Citroen Relay: The Ultimate Van
The Citroen Relay has been in Citroen’s range of small/medium commercial vehicles for many years. So many in fact, its rivals, the Mercedes Sprinter, Ford Transit, and Volkswagen Crafter, were getting away from it. In 2014 Citroen decided it was time for a makeover.
Built on similar lines to the Fiat Ducato and Peugeot Boxer, the new Relay has improved body styling which includes a new grille and headlights copied from the new car range, and larger than usual chrome chevrons. Optional LED headlight strips are also available and add that little extra styling.
Engine and Body Types:
The engine is the basic 2.2-litre diesel with a variety of power options from the small 110, 108 brake horsepower unit; to the largest 150, 148 brake horsepower version.
As one would expect from commercial vehicles Citroen has spent a long time looking at overall running costs, and fuel economy across the whole range is impressive. The smallest of the range returns a decent 41.5mpg. The 130, with the stop-start system, returns slightly higher figures at 42.8, while the L3H2, although not the largest model returns 39.2mpg.
CO2 emissions are well within range with the smallest van returning a low 175g/km, and all vans less than 3.5 tonnes, returning less than 200g/km.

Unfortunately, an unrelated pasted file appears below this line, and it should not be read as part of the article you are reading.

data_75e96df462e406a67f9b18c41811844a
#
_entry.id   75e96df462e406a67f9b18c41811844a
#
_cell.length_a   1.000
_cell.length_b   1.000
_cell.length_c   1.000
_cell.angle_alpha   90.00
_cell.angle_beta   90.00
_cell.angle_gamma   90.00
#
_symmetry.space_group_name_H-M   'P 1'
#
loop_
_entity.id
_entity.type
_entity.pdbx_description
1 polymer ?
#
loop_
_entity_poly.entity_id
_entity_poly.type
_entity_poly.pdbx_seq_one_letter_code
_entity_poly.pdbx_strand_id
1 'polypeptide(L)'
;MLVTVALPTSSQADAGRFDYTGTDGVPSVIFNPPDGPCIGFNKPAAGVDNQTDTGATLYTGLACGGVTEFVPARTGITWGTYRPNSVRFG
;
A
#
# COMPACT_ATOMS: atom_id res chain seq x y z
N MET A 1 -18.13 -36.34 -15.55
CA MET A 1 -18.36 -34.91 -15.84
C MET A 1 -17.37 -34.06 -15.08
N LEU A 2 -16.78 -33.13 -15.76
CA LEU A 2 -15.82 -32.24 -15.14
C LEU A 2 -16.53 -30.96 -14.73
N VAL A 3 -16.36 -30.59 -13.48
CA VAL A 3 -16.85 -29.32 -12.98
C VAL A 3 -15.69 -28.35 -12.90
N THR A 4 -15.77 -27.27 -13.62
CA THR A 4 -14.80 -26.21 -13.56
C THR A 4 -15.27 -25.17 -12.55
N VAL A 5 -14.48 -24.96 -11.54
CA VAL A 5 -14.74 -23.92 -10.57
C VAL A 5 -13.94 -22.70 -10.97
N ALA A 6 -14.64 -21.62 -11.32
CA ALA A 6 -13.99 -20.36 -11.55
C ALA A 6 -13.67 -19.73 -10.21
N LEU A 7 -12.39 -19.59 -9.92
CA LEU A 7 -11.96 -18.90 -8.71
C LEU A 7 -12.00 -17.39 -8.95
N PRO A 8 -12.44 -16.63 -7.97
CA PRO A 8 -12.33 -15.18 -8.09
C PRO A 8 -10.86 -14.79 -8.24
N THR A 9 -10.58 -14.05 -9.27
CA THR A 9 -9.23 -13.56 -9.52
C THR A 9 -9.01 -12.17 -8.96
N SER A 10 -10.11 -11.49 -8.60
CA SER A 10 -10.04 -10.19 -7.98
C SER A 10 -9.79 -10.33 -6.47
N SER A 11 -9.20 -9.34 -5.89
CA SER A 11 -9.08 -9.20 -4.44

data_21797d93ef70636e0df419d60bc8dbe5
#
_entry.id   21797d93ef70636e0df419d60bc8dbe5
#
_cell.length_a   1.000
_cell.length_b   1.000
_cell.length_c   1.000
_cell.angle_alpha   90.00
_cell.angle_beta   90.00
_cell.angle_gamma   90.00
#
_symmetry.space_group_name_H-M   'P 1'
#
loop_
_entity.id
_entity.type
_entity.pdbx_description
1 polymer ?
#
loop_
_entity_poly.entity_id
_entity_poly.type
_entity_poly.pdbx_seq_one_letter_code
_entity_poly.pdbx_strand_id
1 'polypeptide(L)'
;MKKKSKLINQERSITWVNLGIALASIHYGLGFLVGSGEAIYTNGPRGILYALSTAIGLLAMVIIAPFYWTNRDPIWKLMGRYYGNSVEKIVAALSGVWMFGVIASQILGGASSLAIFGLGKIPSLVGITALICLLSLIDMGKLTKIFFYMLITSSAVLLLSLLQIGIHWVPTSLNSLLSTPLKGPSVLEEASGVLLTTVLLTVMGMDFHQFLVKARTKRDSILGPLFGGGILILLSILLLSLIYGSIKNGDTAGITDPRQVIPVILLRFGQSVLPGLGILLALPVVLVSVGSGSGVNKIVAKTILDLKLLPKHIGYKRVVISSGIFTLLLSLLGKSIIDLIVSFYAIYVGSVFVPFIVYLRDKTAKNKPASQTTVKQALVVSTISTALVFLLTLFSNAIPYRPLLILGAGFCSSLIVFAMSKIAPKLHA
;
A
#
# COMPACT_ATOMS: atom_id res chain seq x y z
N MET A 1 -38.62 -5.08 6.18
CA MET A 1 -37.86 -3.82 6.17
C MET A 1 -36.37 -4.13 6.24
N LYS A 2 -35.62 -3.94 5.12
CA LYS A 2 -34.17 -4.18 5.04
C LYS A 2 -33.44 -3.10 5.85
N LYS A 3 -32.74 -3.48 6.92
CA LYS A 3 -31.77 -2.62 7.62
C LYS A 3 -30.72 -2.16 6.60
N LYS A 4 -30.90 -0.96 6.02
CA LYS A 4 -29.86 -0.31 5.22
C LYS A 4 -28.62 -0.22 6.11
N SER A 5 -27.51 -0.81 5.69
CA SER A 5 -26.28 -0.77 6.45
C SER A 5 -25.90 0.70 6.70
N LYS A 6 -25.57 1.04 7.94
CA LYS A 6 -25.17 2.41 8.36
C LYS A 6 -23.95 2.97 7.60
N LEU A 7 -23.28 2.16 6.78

Body types range from a tipper, flatbed drop-side, chassis cab, and Luton box, with carrying capacity from 1,115 kg to a good 1,900 kg. Freight volumes range from eight cubic metres to a decent 17 cubic metres in the largest L4H3 model.
Cab and Body:
Durability and reliability have been improved with the new Relay, with a view to keeping overall wear and tear costs to a minimum, while at the same time upgrading an old model to meet the rigorous requirements of today’s own driver. Cab doors have been improved and driver’s airbag is standard.
Braking has been upgraded to include emergency and ABS. Hill start assist and stability control are fitted as standard on all Relay models, and there are a variety of optional extras to help get away from the ‘basic’ feel of many commercial van cabs. Auto-wipers, a lane change warning system, tyre-pressure sensors, sat-nav, and reversing cameras are available.
Citroen has invested a lot of time and money in upgrading a vehicle which was beginning to feel its age. Over 2.5-million miles of test driving has been carried out, and the doors have been slammed 500,000 times. With the new cab styling and upgrading of engine efficiency and fuel economy, it shouldn’t be too long before Citroen begin to see a return on their investment.